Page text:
How Facebook is making Googley eyes at you.

googley eyes
We’re all used to seeing targeted ads on our Facebook newsfeed. When you create a profile as a 40+ female who likes Masterchef and The Real Housewives of Beverley Hills (much classier than the O.C. bunch), it’s not a big leap to see why they’re serving you up ads about losing tummy fat.  And if you’re a bloke drawing breath, Viagra will pop up on a regular basis. (Pun intended.)

But yesterday I realised Facebook now knows what I’m doing OUTSIDE of their pages.

In the morning a friend asked me if I had heard of a small, relatively obscure UK brand of jewellery. A few hours later, after I Googled this “Victoria Emerson” of the purportedly fabulous “wrap-around bracelets”, I opened my Facebook app to find THIS, front and centre of my newsfeed:


My first thought was: “Cool, they’re on sale, which is excellent because $199 was a bit bloody steep.” Quickly followed by: “Weird, how could this possibly be a coincidence?”

And it’s not. Facebook is now targeting your web-browser and using information about what you search and view outside of Facebook, to inform what you see INSIDE of Facebook.

Predictably and innocuously they call it “Making Ads Better and Giving People More Control Over The Ads They See”.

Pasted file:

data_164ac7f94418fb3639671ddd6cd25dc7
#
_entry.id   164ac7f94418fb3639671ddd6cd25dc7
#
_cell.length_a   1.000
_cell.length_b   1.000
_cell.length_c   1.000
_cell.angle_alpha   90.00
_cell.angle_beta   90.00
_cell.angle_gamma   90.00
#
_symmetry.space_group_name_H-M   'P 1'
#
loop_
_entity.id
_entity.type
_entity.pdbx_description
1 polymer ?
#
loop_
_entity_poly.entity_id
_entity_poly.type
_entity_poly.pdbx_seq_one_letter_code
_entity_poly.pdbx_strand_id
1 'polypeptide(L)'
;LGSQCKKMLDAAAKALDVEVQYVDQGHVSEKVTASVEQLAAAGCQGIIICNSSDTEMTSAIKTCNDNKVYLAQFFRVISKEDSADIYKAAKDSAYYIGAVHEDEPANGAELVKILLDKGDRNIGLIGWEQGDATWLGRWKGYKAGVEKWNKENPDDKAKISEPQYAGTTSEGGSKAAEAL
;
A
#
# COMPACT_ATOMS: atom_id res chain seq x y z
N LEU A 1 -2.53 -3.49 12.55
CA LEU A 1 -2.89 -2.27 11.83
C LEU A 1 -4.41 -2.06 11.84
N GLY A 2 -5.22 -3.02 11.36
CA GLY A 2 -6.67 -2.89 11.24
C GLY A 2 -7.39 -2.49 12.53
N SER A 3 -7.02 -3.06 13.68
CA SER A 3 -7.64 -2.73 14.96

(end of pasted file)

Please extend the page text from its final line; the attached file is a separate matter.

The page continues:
The rest of the world calls it Online Behavioral Advertising and you can opt out of it here.

I’m very conflicted about all this. On one hand it’s a little creepy to know Facebook is making Googley eyes at me and my family every time we check out a website.

On the other hand, as a marketer who pays for Facebook’s ability to find my audience, I can see how it will make reach and engagement potentially so much better.

If your business sells products to new homeowners for example, you can now target them based on the real estate, removalist and locksmith websites they’re viewing. You’ll know exactly what they’re interested in and how you can help.

In view of the recent complaints that Facebook is no longer a free business tool, features like this can remove the guesswork and substantially improve your ROI. I’d be willing to bet most marketers would pay for that.

Victoria Nikulin

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